I fall deeper and deeper in love with this place and these people each week. Some of the highlights of week 5 were beach hoping and camping over the weekend, finding black turban snails (Tegula funebralis) and thinking they were some of the most beautiful snails I’d ever seen, and expanding the methods for my research.
Over the weekend I drove north of Charleston to the John Dellenback Sand Dunes, which were absolutely gorgeous. We hiked a few miles across the dunes to a secluded beach, where pieces of sand dollars were strewn for at least a mile, and where the sandy beach went so far left and right that I couldn’t see the ends. I also drove an hour and a half south of Charleston and stopped at countless beaches along the way. Again I was in awe with the diversity of the shores as well as the vibrantly colored wild flowers.
At one of the beaches I explored, I observed the assistance of black turban snails in “helping” one another flip back over if they were upside down. When I showed the video of what I saw to the other interns they all were shocked and ecstatic to see that these snails might be intentionally helping one another. This could be a coincidence or it could be altruistic.
In attempting my planned methods for my research; creating agar pellets and using MgCl to knock out the opalescent nudibranchs. I quickly realized that many experimental designs don’t go as planned. Ideally the agar pellets are going to test for chemical presences in the nudibranchs. By offering the juvenile crabs opalescent based pellets, I hope to see a trend in the consumption or lack of consumption of the pellets.
The second method i had planned to use was anesthetizing opalescent nudibranchs by placing them in diluted MgCl solution. Ideally this anesthetic would inhibit the nudibranchs use of muscles, and therefore the firing of stinging cells contained within their cerata. Anesthetizing has proved to be more difficult that I originally had thought since these delicate soft bodied animals seem to fall apart at the touch of a spoon when soaked in diluted MgCl.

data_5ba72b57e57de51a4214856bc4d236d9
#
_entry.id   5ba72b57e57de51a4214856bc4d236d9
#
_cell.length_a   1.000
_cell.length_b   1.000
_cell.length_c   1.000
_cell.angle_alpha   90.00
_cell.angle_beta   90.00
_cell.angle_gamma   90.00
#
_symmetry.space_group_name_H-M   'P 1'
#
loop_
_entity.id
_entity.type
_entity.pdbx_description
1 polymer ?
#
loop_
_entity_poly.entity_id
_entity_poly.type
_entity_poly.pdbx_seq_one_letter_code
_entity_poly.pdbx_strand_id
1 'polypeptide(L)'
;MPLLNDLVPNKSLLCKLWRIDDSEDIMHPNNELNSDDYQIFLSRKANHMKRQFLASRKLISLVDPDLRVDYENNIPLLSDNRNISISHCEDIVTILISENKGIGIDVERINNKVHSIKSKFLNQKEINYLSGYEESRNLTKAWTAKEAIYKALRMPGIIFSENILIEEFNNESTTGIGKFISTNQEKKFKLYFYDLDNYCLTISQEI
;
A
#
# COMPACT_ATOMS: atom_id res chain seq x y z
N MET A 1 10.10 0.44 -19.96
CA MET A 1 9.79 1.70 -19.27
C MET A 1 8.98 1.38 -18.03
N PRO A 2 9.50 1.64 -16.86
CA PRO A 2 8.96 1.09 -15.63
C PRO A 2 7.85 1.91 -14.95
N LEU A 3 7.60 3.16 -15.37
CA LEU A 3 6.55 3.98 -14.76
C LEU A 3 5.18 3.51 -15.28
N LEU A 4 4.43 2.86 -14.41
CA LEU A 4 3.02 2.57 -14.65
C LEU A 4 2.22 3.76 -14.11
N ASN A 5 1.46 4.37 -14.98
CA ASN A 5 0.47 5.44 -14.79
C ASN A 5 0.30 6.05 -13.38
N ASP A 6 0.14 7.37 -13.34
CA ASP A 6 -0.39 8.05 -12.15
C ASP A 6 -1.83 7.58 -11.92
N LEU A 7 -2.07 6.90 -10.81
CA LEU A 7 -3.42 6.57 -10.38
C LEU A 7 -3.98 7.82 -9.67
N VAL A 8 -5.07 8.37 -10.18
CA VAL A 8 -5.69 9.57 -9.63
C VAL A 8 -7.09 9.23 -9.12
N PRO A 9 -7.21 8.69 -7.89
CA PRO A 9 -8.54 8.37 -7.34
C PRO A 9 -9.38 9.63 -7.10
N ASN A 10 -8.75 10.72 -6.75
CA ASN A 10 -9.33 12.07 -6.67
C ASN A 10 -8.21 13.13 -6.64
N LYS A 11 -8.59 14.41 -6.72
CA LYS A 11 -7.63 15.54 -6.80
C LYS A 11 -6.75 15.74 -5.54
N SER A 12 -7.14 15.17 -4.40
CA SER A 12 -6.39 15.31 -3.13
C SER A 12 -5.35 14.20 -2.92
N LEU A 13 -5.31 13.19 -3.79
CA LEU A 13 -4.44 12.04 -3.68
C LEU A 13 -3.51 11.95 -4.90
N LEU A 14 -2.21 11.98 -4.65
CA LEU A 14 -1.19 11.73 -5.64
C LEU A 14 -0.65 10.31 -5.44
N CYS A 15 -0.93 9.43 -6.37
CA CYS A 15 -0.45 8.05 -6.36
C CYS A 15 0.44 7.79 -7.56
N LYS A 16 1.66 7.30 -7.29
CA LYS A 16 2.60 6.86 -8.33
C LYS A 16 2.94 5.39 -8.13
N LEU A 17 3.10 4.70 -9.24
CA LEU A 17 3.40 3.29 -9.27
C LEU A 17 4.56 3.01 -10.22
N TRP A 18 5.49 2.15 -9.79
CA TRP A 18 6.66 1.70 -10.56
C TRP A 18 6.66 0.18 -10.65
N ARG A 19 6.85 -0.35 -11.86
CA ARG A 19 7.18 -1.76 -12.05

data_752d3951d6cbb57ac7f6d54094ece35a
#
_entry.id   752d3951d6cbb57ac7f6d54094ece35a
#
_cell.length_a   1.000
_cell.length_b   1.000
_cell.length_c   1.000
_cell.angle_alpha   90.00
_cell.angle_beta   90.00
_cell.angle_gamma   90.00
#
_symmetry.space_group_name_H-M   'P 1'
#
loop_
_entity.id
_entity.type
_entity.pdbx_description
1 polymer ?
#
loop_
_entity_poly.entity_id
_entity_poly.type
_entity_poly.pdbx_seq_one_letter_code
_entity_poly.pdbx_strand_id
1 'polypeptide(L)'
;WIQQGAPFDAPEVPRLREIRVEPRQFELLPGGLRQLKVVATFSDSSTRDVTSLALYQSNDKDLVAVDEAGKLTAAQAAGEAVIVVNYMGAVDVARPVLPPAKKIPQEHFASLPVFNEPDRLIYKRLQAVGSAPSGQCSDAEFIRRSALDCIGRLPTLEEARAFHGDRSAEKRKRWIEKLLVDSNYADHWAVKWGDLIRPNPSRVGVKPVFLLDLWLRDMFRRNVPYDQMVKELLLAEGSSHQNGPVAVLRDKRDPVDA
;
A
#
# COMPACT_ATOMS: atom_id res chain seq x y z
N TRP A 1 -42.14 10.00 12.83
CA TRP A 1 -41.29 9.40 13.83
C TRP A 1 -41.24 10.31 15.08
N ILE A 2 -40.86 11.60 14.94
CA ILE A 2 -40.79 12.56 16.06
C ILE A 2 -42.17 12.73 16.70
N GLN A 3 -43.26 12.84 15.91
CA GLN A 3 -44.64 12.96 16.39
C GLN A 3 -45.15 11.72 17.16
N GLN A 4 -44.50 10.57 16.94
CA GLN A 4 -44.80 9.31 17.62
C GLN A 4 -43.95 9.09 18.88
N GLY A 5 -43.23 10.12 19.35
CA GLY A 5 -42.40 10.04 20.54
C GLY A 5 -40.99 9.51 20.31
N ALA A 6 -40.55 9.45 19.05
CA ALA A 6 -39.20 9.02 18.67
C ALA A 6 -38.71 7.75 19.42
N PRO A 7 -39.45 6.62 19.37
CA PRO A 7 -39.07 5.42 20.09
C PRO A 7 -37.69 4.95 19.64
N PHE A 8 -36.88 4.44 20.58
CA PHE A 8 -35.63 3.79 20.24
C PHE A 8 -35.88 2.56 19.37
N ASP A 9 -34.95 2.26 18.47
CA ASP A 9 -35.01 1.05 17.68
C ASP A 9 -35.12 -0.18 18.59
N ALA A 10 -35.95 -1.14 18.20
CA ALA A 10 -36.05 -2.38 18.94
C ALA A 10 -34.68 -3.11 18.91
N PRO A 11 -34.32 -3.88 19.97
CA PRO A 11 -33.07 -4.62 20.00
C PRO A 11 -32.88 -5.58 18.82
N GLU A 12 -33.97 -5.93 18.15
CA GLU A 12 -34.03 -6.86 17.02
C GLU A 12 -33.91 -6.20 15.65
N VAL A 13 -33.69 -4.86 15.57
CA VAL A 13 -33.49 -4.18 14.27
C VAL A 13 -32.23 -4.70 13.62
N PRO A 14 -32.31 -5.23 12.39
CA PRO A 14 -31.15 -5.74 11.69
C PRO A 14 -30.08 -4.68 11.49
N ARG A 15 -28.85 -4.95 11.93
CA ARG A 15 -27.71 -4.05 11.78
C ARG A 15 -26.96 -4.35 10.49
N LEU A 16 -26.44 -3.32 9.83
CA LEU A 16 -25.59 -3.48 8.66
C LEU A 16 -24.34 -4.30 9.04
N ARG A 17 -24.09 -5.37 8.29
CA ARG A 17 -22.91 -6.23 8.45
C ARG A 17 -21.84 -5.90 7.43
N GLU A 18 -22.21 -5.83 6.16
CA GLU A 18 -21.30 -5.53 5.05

Both of these methods are a work in progress, and a lot of fun to explore! Dr. Craig Young, OIMB Director and REU mentor, lent me a mortar and pestle which will help me with making my opalescent food pellets. He has offered his tools and interns (Kaitlyn B. and Nicole W.) to teach me the process of histology. I’m really looking forward to learning this new skill and taking a closer look at the cerata of Opalescent nudibranchs.
I had many conversations this week with mentors and peers that have opened up my mind to the many options I have to explore and better grasp how Opalescent nudibranchs defend themselves from one possible predator being juvenile crabs. This week ended with a fascinating and inspiring Dissertation presentation by Nicole Moss. She defended her Masters thesis which explored regeneration in Pilidium larvae, which are extremely tiny and nearly transparent babies of the ribbon worm Maculaura alaskensis. As daunting as the weekly seminars and periodic dissertations are, I leave feeling empowered and excited to be delving into the study of marine biology.
Many people will say that the best way to learn a new language is to immerse yourself into a community where that language is spoken. I’ve been at OIMB less than a week and already the amount of ideas, techniques, and information I’ve absorbed has exceeded my expectations, as though I am learning a new language to better grasp and comprehend science.